Liam steadied his slippered feet under him and stood up. On a normal day, standing would be a minute-long ordeal. Any other day, he wouldn’t be able to do what he was about to do–or care enough to want to do it. This was his only chance.
He would ask a question.
The sound of his feet moving along the floor was strange. They weren’t the swish-swish of dragging feet, but actual steps. He had purpose. He was lucid. He marched up to one of the attendants and said, “Hey, mind if I have some of that coffee?”
The attendant’s heavy brow lowered. The man hadn’t a hair on his head, and his cheeks were heavy. He didn’t wear a nametag–none of them did, and none of the subjects cared to ask–but he was always there. Always. He must have gone home when the subjects slept (admittedly, most of the day and night), Liam reasoned. Yet not all of the subjects had the same sleeping schedule, and according to the others, the huge bald Chinese dude was never not attending.
“Not for patients,” the large man said, though it could have been a question. He was confused by Liam’s interest.
“Just a sip. I won’t tell.”
A jello-cheeked shake of the head.
“How do you take it?” Liam asked. “Not black, I guess.”
“Lots of cream,” the attendant said. He looked at another attendant across the room, who was busy.
“See, I prefer it black as–oh!” said Liam, hand-talking into the bottle in the attendant’s fist, sending the bottle splashing over the man’s light blue jumpsuit. Glue-looking white liquid spilled all over, including on Liam’s wrist.
The attendant swore, and Liam apologized profusely. When he saw other attendants heading his way, he knew the trick–act placid, sleepy, ready for bed.
“What happened?” “Liam, are you okay?” “Liam! Return to your table!” “Here, I’ll wipe that up…”
And so on. Liam let his eyes glaze over and his lids to appear heavy. He wandered off, like he was sleepwalking. The attendants sighed, but let him go.
He sniffed his wrist. That same copper-grain scent. His wrist was dewed with white. Curious, he licked the stuff. It buzzed on his tongue, and his eyes widened despite his attempt to look tired. His heart rate picked up. The fog of sleepiness that hung over him dissipated, and for the first time in a long time he felt awake.
The white coffee. It wasn’t being put in to the subjects. It was being extracted from them. Processed into a beverage. Did it cure sleep entirely? Was that why the attendants never seemed tired? Why they worked all hours of the day and night?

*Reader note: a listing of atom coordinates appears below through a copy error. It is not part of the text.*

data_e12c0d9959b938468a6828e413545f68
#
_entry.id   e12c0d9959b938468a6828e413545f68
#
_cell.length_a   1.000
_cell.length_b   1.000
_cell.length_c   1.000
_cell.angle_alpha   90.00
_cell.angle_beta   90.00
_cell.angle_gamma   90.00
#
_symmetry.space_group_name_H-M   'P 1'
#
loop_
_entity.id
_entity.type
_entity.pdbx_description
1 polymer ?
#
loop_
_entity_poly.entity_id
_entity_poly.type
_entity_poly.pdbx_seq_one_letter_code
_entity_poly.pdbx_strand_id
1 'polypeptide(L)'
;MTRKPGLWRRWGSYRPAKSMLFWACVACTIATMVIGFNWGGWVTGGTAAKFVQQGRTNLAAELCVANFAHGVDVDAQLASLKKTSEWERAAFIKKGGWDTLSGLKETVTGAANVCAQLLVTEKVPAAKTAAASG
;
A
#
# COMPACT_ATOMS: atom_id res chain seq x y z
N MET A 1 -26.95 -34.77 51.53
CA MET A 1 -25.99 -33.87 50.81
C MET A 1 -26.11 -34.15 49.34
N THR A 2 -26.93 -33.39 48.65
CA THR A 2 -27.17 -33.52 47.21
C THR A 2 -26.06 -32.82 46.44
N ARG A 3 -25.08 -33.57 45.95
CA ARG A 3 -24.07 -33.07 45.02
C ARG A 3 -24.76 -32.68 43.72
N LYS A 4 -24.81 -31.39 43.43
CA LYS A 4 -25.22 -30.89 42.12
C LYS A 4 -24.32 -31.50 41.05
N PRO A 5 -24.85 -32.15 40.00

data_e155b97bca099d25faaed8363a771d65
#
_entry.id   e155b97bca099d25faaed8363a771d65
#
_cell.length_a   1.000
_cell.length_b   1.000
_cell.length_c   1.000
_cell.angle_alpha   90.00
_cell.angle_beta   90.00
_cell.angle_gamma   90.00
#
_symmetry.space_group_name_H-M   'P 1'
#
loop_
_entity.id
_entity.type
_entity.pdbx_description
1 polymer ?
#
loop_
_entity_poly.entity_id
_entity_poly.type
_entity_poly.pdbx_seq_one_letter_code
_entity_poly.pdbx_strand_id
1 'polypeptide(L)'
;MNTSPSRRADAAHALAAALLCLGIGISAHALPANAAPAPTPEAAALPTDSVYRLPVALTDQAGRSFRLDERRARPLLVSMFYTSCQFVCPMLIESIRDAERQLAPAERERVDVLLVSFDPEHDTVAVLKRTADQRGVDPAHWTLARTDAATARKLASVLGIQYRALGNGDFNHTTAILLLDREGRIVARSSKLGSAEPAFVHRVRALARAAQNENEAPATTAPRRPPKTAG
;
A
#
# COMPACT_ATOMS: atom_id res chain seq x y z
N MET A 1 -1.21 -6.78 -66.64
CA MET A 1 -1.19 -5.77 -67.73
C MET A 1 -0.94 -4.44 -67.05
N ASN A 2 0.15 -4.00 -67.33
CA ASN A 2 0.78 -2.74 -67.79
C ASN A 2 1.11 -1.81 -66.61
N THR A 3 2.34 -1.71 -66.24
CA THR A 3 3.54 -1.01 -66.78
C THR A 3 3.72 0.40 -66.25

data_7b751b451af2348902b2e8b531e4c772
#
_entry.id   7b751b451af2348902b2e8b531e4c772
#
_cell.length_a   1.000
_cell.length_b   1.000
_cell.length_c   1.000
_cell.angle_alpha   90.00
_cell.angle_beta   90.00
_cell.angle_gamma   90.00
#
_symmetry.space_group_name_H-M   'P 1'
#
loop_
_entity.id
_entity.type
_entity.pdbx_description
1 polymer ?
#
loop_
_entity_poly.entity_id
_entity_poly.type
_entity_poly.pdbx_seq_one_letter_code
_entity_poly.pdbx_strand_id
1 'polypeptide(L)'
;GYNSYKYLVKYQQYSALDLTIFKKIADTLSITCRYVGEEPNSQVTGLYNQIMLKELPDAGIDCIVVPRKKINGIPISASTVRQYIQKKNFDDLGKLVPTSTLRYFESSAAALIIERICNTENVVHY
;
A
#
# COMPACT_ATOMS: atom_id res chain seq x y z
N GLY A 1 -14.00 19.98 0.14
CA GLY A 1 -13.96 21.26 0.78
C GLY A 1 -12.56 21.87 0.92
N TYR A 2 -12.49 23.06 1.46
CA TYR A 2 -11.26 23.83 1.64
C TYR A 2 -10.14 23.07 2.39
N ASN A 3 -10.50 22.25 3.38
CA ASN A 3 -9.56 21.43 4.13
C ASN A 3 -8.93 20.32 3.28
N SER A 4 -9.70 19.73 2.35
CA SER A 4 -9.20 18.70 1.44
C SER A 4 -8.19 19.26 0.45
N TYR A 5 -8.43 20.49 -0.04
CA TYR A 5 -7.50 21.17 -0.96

Jesus. This wasn’t a research station. This was a sleep farm. People were being kept perpetually sleepy, the energy that they would normally gain from a night’s rest drained from them and processed and (no doubt) sold in a bottle.
At first, Liam thought about telling the others. But as he looked around the room at all the half-asleep, zombie-like subjects sitting with their faces in their hands, or their heads folded over their arms, catching sleep where they may, he knew they wouldn’t listen. They wouldn’t have the energy to care. No, he had to tell people who were capable of stopping this. Did the world know? No–it couldn’t have. They wouldn’t allow this, not even for 24-hour wakefulness. Right? They wouldn’t.
Liam eyed the door where the two doctors exited earlier. The attendants that normally guarded the exit were talking to the bald man with the stained suit. Liam began his zombie-walk, making for the door, careful not to move too fast, too hurried. But slowly, like suspicious gazelles, the attendants rose and looked at Liam. They spoke his name–softly at first, then demanding. When Liam heard their boots move towards him, almost deafening in the otherwise slipper-filled room, he kicked off his slippery footwear and ran.
The place was like a hospital maze. One hallway, then another. Doors that led to shelves full of white bottles. Surgical-mask-wearing doctors, surprised as Liam ran past, syringes in their blue-gloved hands, sleeping patients in bedroom-like conditions. Oh, God. The prick on Liam’s neck tickled, and he ran some more.
Boom boom boom–boots, shouts, closer, closer. Boom boom boom. So loud, little explosions. Pain. Fatigue. No escape.
He ducked into a seemingly empty bedroom. It looked much like the one he slept in, but it was clearly meant for another group of test subjects. How many groups there were in the building, he couldn’t know. All he knew was that all that running left him exhausted. He wasn’t used to that kind of exercise. His breaths were short. Shorter and shorter.
He was so tired. More tired than he’d ever been in his life. But it was okay. He was alone. And he could sleep as long as he wanted.
Day 215’s three random prompt categories were, “Professional sleeper,” “Lab coat,” and, “Running late.”
End of the three-parter. I would definitely love to be able to stay awake 24 hours a day without penalty. But maybe not at this cost…